How Uber is changing the way drunk people take wine tours


There is beauty in tasting wine in the land where grapes are grown, crushed and fermented. Words that are obnoxious in any other context, like “terroir” and “jammy” flow naturally into the conversation. Imaginary flavors (grilled coriander! Woody tobacco!) Seem to spring from your palate.

In Southern California, the laid-back Santa Ynez Valley is an easy place to hunker down in an unpretentious environment. As one of Santa Barbara County’s five American Wine Zones (AVAs), the Santa Ynez Valley has more than 120 wineries, many of which are family-run establishments. But somewhere between sipping subversive screw-on syrahs from Andrew Murray Vineyards, a reserve tasting at Fess Parker Winery & Vineyard, and grape varieties grown on the estate among the vines of Beckman Vineyards, the biggest consequence of wine tasting, that is to say, drinking, becomes painfully clear: the buzz of wine sets in slowly and hits hard.

On the short drive from Buellton to the tasting rooms in downtown Solvang, I poetically recount how much better wine is when you’re in a vineyard.

“I can take you to a vineyard, you know,” our driver says up front.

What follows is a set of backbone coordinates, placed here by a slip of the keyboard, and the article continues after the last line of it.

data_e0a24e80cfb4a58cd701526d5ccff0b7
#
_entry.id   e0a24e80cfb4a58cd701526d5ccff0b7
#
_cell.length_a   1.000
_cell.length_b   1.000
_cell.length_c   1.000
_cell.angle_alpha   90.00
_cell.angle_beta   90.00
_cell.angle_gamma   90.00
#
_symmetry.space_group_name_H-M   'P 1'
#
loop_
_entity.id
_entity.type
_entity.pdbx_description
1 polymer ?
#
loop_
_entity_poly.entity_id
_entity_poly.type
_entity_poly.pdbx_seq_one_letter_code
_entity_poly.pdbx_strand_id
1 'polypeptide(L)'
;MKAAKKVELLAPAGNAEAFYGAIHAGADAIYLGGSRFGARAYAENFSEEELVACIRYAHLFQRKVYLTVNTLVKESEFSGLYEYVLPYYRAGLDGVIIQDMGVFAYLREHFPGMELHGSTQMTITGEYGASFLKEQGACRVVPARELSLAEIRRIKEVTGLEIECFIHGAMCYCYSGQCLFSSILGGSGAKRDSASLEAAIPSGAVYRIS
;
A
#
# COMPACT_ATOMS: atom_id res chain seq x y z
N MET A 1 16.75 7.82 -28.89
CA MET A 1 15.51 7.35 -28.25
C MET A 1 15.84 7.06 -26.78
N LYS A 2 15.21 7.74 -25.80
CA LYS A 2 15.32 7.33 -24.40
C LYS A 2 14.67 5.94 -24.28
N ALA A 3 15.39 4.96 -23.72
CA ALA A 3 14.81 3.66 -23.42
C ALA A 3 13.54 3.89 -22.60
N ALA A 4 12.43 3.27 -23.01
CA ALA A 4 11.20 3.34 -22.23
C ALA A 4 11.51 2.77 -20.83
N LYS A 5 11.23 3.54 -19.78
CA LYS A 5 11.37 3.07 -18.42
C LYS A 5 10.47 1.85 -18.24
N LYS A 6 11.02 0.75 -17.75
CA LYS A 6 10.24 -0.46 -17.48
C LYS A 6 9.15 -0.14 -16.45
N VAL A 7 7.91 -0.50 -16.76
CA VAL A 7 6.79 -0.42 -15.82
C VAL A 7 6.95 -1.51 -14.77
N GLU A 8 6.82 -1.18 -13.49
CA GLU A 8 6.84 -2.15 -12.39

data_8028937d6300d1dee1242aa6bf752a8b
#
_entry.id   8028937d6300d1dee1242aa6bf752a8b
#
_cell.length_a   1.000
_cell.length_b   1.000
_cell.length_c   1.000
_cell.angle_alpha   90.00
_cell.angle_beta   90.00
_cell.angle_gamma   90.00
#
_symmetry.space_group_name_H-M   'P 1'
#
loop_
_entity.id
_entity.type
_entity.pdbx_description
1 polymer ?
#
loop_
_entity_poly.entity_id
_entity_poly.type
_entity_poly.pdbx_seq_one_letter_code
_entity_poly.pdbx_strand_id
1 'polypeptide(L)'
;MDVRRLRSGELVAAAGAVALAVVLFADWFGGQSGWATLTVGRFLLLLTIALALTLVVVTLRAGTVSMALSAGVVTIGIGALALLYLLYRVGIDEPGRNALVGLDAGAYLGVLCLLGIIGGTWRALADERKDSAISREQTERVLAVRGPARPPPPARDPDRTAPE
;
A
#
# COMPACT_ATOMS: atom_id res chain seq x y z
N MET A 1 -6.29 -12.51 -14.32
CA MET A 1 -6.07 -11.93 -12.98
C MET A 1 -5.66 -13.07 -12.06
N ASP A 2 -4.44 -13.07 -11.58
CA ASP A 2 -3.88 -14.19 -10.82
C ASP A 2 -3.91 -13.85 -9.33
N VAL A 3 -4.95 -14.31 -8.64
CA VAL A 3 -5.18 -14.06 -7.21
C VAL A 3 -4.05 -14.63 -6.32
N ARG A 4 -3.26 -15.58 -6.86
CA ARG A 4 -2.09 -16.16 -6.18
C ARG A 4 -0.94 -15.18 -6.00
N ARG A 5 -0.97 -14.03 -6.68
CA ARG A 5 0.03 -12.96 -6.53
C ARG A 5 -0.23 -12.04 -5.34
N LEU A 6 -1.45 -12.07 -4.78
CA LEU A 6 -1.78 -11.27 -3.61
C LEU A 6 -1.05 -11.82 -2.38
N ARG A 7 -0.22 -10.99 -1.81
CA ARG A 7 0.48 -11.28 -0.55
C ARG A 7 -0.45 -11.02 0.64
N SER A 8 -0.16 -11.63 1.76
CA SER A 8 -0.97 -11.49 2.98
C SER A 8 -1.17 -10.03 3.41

“Yeah, but how can we get back? “

“I’ll just wait for you in the parking lot.” We can see as many as you want.

“You are… what now?” “

Enter UberWine. The transportation industry’s favorite disruptor saw an opportunity in California and launched his service, effectively helping oenologists avoid drunk driving in vineyards at a reasonable cost.

Depending on the size of the vehicles, this works out to around $ 35 to $ 45 an hour. Tasting room fees and meals are not included, making it essentially a simple, inexpensive alternative to a traditional wine tour.

Unless you have a designated driver or pay $ 100 or more per head for an organized tour, the risk of driving back into town drunk is legitimate. While DUI stats cannot be specifically related to wine tasting, logic dictates that drinking during the day in places that don’t serve food (most are BYO picnics) and then getting behind the wheel on rural roads is a dangerous combination.

The same company that gave Seattle UberPedal recently launched UberWine in central California’s San Luis Obispo County before expanding south into Santa Barbara County. It’s great in its simplicity: you connect with an on-demand driver, decide where to go and for how long, and keep the same car and driver for the day. Depending on the size of the vehicles, this works out to around $ 35 (UberWine) to $ 45 (UberWineXL) an hour. Tasting room fees and meals are not included, making it essentially a simple, inexpensive alternative to a traditional wine tour. Kind of wine tasting EasyJet.

“The thing with Uber is that people can use it for the experience they want to have,” says Michael Amodeo of Uber’s West Coast office. “For people looking for wineries off the beaten track, having a private driver may be their only option; we wanted to make the car stay all the time. “